This post was originally shared on LinkedIn and is republished here with permission.
Three critical areas are always top of mind for investors when discussing the Board’s oversight role: the performance of the CEO, the company’s strategy and the company’s capital allocation plan. The company’s capital allocation plan gets to the very center of the long-term versus short-term investment debate. There is a rebuttable presumption that most of the big institutional investors are investing with a long-term lens, but there is also agreement among investors that every company needs a balanced capital allocation plan that addresses the needs of the company with both short- and long-term elements.
At a high level, this all seems very logical—until you throw into the mix the $170 billion in assets under management with activist hedge funds and the more than $1.4 trillion in cash on companies’ balance sheets. That combination makes a very attractive target for activists that want to direct some of this cash back to shareholders. One result we are seeing: a record number of share repurchase programs, and with that, a lot more debate on this topic.
Both directors and investors need to be comfortable that they fully understand the ramifications of a share buyback program and have thought through any short- and long-term effects. Directors need to clearly understand all of the downstream effects a share buyback plan might have on the company’s key metrics that impact CEO compensation, and investors need to understand the company’s equity and debt structure, as well as any potentially adverse accounting and tax implications of returning cash to shareholders. And all parties need to understand the impact this form of capital allocation has on available capital for other investments.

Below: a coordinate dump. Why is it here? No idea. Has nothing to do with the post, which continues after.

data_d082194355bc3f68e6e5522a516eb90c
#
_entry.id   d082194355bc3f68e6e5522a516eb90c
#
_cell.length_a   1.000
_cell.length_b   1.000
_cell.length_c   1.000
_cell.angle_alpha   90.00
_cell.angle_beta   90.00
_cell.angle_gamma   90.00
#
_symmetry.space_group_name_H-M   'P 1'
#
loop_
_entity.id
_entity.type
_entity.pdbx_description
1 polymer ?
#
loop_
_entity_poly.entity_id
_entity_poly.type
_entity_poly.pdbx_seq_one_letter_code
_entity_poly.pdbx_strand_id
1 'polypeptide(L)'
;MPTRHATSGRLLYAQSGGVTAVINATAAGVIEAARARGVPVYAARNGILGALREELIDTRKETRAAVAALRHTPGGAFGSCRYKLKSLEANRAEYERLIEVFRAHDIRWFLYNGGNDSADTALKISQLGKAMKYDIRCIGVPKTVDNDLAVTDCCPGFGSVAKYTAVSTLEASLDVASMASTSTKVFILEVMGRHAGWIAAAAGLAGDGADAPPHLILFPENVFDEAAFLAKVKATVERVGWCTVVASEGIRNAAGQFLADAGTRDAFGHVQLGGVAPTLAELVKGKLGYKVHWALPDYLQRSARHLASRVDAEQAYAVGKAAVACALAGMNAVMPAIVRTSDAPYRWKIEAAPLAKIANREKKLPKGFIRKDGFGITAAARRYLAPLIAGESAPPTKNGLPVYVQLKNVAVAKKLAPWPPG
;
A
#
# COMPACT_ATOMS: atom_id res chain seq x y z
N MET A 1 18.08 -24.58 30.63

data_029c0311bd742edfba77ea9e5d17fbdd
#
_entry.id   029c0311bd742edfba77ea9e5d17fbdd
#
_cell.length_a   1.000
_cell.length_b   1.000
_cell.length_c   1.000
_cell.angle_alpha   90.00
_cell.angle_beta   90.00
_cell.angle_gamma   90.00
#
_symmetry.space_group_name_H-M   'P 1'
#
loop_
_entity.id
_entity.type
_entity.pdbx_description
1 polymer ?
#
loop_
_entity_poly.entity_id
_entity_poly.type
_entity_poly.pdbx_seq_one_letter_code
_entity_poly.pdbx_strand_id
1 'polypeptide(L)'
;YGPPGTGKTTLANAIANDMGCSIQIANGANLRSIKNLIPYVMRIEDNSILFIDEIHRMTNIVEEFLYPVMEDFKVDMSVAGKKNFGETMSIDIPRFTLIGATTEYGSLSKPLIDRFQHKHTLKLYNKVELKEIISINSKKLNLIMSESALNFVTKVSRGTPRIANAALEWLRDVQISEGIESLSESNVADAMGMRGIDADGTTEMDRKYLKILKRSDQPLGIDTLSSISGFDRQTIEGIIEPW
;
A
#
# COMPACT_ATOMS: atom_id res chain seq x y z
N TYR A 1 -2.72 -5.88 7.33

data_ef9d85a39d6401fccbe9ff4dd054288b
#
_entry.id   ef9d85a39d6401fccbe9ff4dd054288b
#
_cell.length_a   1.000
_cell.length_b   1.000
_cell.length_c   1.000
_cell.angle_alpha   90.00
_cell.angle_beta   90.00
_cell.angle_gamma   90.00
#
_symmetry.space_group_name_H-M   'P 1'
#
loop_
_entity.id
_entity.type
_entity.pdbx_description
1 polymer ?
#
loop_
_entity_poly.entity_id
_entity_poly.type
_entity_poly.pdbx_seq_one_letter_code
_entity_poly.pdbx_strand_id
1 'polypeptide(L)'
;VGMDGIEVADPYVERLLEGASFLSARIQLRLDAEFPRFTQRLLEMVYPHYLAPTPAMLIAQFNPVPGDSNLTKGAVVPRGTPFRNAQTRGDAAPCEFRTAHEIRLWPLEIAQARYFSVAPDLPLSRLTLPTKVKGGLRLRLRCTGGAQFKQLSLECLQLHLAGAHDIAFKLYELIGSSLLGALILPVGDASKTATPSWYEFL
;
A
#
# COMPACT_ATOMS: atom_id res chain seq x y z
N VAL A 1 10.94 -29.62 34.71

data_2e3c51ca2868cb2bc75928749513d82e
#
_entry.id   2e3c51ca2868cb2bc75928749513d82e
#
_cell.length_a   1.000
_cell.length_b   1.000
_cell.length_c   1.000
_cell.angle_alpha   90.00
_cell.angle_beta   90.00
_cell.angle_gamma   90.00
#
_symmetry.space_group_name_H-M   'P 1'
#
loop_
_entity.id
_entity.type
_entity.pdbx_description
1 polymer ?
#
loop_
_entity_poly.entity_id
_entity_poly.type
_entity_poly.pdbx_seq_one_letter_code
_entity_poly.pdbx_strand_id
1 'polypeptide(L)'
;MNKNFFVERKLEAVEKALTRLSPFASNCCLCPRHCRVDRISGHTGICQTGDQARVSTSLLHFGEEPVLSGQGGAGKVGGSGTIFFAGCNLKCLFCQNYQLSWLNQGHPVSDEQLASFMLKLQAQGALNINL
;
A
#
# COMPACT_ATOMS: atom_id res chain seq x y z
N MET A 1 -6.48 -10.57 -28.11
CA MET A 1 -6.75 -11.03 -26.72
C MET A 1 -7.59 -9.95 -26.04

Continuous and transparent discussions with shareholders allow the Board and management to get useful feedback that can help the company continue to focus on its strategy. The capital allocation plan should be part of these discussions, giving investors confidence that the company is appropriately focusing on long-term value creation and not unnecessarily hoarding cash on the balance sheet. An element of the plan might be a share buyback program, but going into it with eyes wide open is the best way to go.
For more insights about returning cash to shareholders, read our first Director-Shareholder Insights, “Is cash burning a hole in your pocket? Thinking through share repurchases and dividends.”
 Activist Insight Annual Review 2016.
 FactSet, Cash & Investment Quarterly, December 21, 2015; http://www.factset.com/websitefiles/PDFs/cashinvestment/cashinvestment_12.2